RNCM’s Youthful Enthusiasm and Colourful Costumes in Offenbach’s Lively Romp
Offenbach, La Vie Parisienne: RNCM Chorus, RNCM Opera Orchestra / Andrew Greenwood (conductor), RNCM Theatre, Royal Northern College of Music, Manchester, 9.12.2016. (MC)
Raoul de Gardefeu – Ranald McCusker
Bobinet – Samuel Jackson
Métella – Alexander Lowe
Gontran – Matthew Nuttall
Antoine – Liam McNally
Lord Ellington – Neil Balfour
Lady Ellington – Daniela Sicari
The Brazilian – David Thomas
Urbain – Timothy Bagley
First Maidservant – Lucy Temby
Frick – Michael Jones
Gabriella – Margarita Wood
Leonie – Rebecca Barry
Clara – Naomi Rogers
Louise – Chelsea Burns
First Waiter – Joseph Gawley
Dancers and Chorus
Libretto by Henri Meilhac and Ludovic Halévy (performed in an English translation by Alistair Beaton)
Stuart Barker – Director
Simone Romaniuk – Set and Costume Design
Michael Gunning – Lighting Design
Bethan Rhys Wilam – Choreographer
Natalie Grady – Dialogue Coach
Kevin Thraves – Chorus Master
Stage director Stuart Barker and his team at RNCM Opera presented Offenbach’s colourful operetta La Vie Parisienne as its autumn production. For this staging there are two different casts to allow broad opportunity of stage experience for the college students. My Seen and Heard International colleague has already covered the first cast and this report concerns the second cast.
I admit to some surprise when I saw that La Vie Parisienne had been chosen. It’s a lively and entertaining romp but certainly no neglected masterwork, which Offenbach aimed more at actors rather than singers. When premièred successfully in 1866, at Théâtre du Palais-Royal Paris, the opera-bouffe was in five acts and set in 1860s. In the 150th anniversary year of its première, Barker is using a two act version of La Vie Parisienne prepared by celebrated political satirist Alistair Beaton. This version brings the action forward to the 1930s, where cosmopolitan gaiety in ‘Gay Paree’ has reached new heights of agreeable frivolity.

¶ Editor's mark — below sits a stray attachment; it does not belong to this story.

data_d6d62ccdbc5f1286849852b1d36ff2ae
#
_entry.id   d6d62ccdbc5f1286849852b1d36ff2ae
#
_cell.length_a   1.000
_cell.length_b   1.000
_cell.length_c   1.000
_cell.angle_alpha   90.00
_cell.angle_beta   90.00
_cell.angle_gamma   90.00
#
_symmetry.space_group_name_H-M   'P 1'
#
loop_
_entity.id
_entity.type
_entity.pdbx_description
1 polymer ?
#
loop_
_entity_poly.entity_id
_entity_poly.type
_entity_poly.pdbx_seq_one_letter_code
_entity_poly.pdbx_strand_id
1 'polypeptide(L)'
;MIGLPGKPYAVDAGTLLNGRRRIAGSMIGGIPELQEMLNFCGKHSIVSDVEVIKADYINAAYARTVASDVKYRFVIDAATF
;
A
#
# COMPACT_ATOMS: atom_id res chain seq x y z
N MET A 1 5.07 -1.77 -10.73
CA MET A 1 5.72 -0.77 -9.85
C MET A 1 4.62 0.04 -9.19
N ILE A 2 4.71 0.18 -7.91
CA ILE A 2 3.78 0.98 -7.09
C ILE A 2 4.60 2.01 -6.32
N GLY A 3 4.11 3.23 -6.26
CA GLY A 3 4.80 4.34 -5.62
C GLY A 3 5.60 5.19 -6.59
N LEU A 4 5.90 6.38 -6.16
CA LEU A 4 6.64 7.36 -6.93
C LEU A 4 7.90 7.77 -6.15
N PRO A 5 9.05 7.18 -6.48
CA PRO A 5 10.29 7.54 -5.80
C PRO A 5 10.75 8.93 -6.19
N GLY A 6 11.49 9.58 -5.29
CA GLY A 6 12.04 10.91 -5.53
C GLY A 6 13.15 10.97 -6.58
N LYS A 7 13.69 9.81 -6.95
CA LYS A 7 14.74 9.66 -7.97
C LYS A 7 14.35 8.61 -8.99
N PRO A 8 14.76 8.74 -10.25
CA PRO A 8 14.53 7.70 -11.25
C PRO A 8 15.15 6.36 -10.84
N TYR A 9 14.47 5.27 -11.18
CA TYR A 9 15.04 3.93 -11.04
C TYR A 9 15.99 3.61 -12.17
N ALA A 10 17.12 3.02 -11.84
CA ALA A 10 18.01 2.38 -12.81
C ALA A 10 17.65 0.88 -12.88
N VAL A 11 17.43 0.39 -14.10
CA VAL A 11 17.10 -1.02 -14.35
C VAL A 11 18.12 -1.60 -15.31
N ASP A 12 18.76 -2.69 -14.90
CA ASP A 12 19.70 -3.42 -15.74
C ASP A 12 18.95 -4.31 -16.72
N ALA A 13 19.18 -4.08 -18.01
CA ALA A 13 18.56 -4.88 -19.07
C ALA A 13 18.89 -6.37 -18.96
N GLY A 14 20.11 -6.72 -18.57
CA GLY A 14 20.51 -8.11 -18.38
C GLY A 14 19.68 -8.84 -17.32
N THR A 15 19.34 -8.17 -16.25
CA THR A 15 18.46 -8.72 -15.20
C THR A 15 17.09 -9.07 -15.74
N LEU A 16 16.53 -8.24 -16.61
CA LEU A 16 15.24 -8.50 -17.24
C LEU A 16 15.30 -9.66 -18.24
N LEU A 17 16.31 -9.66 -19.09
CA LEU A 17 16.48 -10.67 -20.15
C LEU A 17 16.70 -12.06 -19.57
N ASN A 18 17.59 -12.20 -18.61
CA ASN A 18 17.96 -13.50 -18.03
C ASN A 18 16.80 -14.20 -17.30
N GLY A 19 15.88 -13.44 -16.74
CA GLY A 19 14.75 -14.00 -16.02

After the Gilbert and Sullivan-like overture immediately the curtain opened Simone Romaniuk’s stunning set and stylish costumes took the eye. Throughout the four scenes the sets were undoubtedly the success of the production. The opening set for example was a colourful scene of a busy Parisian railway station which featured on the rear wall a large leaded glass window with clock, five red pillars each holding a pair of globe lights, signs to several station platforms, a flight of stairs, luggage trolleys and a flower sellers stall.
Boulevardier Raoul de Gardefeu was played by rangy Ranald McCusker decked out in a brown three-piece pinstripe suit. Acting and singing admirably, tenor McCusker soon settled into the role of the society dreamer looking for romance and meeting a “lady of distinction”. The role of Gardefeu’s friend Bobinet taken by Samuel Jackson dressed in a light grey suit, later in an admiral’s outfit, successfully created an affable character without standing out too much. In last year’s production of Weill’s Street Scene, I enthused that Alexandra Lowe stole the show; well here she did it again as Métella with an engaging performance of considerable maturity with an innate stage presence. A tower of strength, her unforced voice stood out like a beacon and is just made for musicals. Generously attractive and radiantly warm in tone, Lowe’s bright soprano filled every corner of the theatre.
Neil Balfour excelled as Lord Ellington the minor English aristocrat wearing a loud houndstooth-patterned suit, giving a convincing performance with considerable stage presence. Very much at home in the role Balfour used his attractive voice, smooth with a slight dark edge, to his best advantage. Glove-maker Gabrielle is a major part played with assurance and charm by Margarita Wood. The Canadian forced her pleasing soprano hard and it responded with efficiency showing only minor strain. David Thomas took the role of the Brazilian dapper, white-suited millionaire with appropriate good humour. Urbain, dressed correctly in butler’s livery, was promisingly played by the tall and bearded Timothy Bagley and I would love to see him in a more prominent role. Liam McNally played the guide Antoine making a good job of the comedy. Doing all that was asked of them were Daniela Sicari as Lady Ellington and Michael Jones, who was highly amusing as bootmaker Frick.
With a cast generally more noticeable for its youthful enthusiasm than for stellar singing, all the voices fought to be heard at various times with the exception of Lowe, whose voice was clear as a bell. Under the baton of Andrew Greenwood the orchestra was on fine form producing excellent intonation and unity and the chorus has been well trained by Kevin Thraves.
The set and costumes made the amusing La Vie Parisienne colourful entertainment with Alexandra Lowe giving a well rounded performance of real maturity.
This double cast production can still be seen on: December 13th, 15th, at 7.30pm and Sunday 11th and Saturday 17th at 3pm.